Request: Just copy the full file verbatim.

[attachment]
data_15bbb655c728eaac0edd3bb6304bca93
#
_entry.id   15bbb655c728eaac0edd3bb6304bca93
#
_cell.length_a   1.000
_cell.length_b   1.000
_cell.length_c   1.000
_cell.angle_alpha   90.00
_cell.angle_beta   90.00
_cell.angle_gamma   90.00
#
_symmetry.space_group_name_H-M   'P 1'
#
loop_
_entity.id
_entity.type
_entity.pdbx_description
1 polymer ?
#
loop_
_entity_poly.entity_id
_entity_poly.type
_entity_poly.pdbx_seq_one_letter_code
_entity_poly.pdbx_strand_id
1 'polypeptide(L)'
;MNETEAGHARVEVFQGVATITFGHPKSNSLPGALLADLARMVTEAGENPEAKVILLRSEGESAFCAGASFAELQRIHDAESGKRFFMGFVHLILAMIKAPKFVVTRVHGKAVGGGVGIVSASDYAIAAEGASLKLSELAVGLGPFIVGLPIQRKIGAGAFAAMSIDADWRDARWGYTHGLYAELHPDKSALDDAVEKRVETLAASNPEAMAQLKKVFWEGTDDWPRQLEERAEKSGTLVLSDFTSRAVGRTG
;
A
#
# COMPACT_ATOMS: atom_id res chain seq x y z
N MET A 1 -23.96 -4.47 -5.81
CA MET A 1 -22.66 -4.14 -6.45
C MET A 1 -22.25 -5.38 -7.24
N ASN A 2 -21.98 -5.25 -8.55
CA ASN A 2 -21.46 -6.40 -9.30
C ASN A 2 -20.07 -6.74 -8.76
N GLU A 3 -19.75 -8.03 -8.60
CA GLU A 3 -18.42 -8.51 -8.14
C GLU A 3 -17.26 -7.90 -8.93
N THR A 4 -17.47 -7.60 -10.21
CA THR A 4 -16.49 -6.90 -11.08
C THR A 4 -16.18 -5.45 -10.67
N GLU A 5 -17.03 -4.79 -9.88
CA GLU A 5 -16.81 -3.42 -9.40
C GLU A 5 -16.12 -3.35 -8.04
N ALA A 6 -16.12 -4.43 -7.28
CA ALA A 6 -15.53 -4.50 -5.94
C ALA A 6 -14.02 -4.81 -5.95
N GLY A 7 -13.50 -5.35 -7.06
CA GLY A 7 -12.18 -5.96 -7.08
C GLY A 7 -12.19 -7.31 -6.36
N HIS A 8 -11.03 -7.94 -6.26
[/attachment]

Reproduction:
data_15bbb655c728eaac0edd3bb6304bca93
#
_entry.id   15bbb655c728eaac0edd3bb6304bca93
#
_cell.length_a   1.000
_cell.length_b   1.000
_cell.length_c   1.000
_cell.angle_alpha   90.00
_cell.angle_beta   90.00
_cell.angle_gamma   90.00
#
_symmetry.space_group_name_H-M   'P 1'
#
loop_
_entity.id
_entity.type
_entity.pdbx_description
1 polymer ?
#
loop_
_entity_poly.entity_id
_entity_poly.type
_entity_poly.pdbx_seq_one_letter_code
_entity_poly.pdbx_strand_id
1 'polypeptide(L)'
;MNETEAGHARVEVFQGVATITFGHPKSNSLPGALLADLARMVTEAGENPEAKVILLRSEGESAFCAGASFAELQRIHDAESGKRFFMGFVHLILAMIKAPKFVVTRVHGKAVGGGVGIVSASDYAIAAEGASLKLSELAVGLGPFIVGLPIQRKIGAGAFAAMSIDADWRDARWGYTHGLYAELHPDKSALDDAVEKRVETLAASNPEAMAQLKKVFWEGTDDWPRQLEERAEKSGTLVLSDFTSRAVGRTG
;
A
#
# COMPACT_ATOMS: atom_id res chain seq x y z
N MET A 1 -23.96 -4.47 -5.81
CA MET A 1 -22.66 -4.14 -6.45
C MET A 1 -22.25 -5.38 -7.24
N ASN A 2 -21.98 -5.25 -8.55
CA ASN A 2 -21.46 -6.40 -9.30
C ASN A 2 -20.07 -6.74 -8.76
N GLU A 3 -19.75 -8.03 -8.60
CA GLU A 3 -18.42 -8.51 -8.14
C GLU A 3 -17.26 -7.90 -8.93
N THR A 4 -17.47 -7.60 -10.21
CA THR A 4 -16.49 -6.90 -11.08
C THR A 4 -16.18 -5.45 -10.67
N GLU A 5 -17.03 -4.79 -9.88
CA GLU A 5 -16.81 -3.42 -9.40
C GLU A 5 -16.12 -3.35 -8.04
N ALA A 6 -16.12 -4.43 -7.28
CA ALA A 6 -15.53 -4.50 -5.94
C ALA A 6 -14.02 -4.81 -5.95
N GLY A 7 -13.50 -5.35 -7.06
CA GLY A 7 -12.18 -5.96 -7.08
C GLY A 7 -12.19 -7.31 -6.36
N HIS A 8 -11.03 -7.94 -6.26